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Casey Flores woke with a start. Trembling, she reminded herself it had only been a nightmare. Her husband, Miguel, slept beside her. In her dream, he had been deported to Mexico and faced a ten-year bar to coming back. Drawing in some deep breaths, she calmed herself and stopped trembling.
Miguel originally came from Oaxaca. In 2006, he decided to come to the United States to make a better life for himself. Entering illegally, he crossed the sweltering desert on foot.
The following year, Casey met him at the restaurant where they both worked. They were drawn to each other, but both were too shy to ask the other out. He finally found enough courage to ask her out on New Years Eve, 2009. They fell in love, and were married in 2011.
When they decided to try to adjust Miguel’s status, Casey’s real life nightmare began. While enduring frightening dreams at night, she suffered panic attacks in the daytime. She dropped out of college to work in order to help pay for a good immigration attorney. She worried nonstop. What if his workplace was raided? What if someone found out he was undocumented? What if his change of status was denied and they deported him? Because he had illegally crossed the border and then stayed in the US for years, if Miguel were to be deported, he would face a ten-year bar before he could even try to return.
The misunderstanding of family members and friends only made the situation harder. Many of them still had the old idea that marriage to a US citizen resulted in an automatic green card. Questions from them, such as “How long is this process going to take?” Only added to Casey’s worries.
Casey realized she was fortunate to have a kind family member loan them money when the fees became too much for her to pay. But with financial concerns alleviated, she had more time to worry about Miguel’s fate.
She needed help. It came in two forms. A counselor specializing in immigration issues gave her an outlet to safely discuss her fears. Becoming more active in her church enabled her to decide she would simply see the process through, and whatever happened was meant to be. She put her trust in God. Though the idea of life in Mexico, far from family and friends, frightened her, she had promised Miguel she would never leave him, no matter what happened. So, if they ended up with a ten-year bar, living in Mexico, she would accept that.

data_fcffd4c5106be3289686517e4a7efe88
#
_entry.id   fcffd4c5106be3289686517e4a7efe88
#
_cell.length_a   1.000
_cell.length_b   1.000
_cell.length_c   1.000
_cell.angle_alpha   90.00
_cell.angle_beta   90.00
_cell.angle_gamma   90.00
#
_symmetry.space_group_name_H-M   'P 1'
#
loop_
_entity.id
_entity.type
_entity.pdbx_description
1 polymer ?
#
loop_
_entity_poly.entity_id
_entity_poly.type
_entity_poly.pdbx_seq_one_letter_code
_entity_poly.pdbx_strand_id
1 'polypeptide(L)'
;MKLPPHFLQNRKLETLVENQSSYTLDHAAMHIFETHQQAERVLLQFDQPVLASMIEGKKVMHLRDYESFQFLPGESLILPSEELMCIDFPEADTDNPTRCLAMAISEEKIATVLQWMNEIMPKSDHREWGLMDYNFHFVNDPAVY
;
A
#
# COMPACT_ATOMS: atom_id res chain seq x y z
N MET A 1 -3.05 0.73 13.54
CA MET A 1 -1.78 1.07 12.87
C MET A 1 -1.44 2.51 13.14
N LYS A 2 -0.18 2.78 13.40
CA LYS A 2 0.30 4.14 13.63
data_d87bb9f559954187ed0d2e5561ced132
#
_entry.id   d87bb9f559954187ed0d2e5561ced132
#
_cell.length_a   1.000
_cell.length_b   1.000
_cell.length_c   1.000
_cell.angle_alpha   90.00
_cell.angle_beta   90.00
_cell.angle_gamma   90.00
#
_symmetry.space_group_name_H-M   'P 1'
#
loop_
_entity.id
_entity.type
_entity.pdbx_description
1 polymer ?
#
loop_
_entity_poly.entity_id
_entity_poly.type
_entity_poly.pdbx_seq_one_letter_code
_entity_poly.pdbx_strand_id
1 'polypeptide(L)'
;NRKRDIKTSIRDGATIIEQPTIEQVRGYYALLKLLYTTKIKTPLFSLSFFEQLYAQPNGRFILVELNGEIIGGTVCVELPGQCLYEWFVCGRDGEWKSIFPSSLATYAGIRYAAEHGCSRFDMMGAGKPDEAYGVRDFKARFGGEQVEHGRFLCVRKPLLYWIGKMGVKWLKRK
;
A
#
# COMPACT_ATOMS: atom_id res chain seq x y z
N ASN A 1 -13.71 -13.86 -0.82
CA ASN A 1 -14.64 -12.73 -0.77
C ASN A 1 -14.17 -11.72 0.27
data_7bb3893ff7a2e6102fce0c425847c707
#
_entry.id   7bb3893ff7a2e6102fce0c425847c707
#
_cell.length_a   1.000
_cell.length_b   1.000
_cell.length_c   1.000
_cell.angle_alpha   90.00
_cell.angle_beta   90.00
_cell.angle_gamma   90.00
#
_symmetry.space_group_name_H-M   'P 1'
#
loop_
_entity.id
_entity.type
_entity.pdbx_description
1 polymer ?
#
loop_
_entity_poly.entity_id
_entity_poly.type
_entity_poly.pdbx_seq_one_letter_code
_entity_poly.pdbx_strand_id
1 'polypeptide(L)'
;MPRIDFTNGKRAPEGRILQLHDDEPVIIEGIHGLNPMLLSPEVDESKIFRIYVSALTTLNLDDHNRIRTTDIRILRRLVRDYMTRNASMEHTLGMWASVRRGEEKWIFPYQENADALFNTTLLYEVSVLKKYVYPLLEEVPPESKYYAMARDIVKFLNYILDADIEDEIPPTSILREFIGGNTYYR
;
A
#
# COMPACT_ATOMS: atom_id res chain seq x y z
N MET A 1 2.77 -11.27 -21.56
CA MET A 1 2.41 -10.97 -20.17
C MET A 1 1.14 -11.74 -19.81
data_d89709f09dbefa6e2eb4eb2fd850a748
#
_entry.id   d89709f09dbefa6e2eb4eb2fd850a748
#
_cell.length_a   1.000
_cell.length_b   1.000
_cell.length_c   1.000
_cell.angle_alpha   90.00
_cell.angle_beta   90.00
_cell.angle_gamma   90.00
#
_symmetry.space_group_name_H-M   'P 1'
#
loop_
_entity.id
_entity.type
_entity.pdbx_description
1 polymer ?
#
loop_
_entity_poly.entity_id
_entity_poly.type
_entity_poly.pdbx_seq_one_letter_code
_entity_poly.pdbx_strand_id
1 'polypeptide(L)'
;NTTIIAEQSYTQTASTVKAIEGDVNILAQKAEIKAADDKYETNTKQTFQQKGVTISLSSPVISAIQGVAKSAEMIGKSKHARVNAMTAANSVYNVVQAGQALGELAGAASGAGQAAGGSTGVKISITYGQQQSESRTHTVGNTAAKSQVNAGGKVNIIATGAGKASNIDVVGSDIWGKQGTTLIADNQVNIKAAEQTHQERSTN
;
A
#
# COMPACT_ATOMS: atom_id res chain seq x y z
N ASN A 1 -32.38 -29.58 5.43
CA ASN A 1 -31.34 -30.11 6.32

After investing $10,000 in the process, Miguel was given a green card in 2015. Three years and another $2,000 later, he was naturalized as a US citizen. The couple now has a seven-year-old son, and two “fur babies,” a dog and a cat. The ordeal over, Casey went back to college and earned her degree. She now works as an immigration paralegal with the firm which represented them. Miguel will be starting college soon. After he graduates, Casey plans to return to school for a law degree.
For her, working as an immigration lawyer feels like a way to give back. She often thinks about the people who can’t try to adjust their status because they don’t have the financial means or there is no waiver for their type of situation. She empathizes with the American citizens who live in exile with their deported spouses, and face ten-year and lifetime bars. Casey believes that is the biggest injustice in the US immigration system. It’s most important to her that those laws change.
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(Names have been changed for the privacy of this family)
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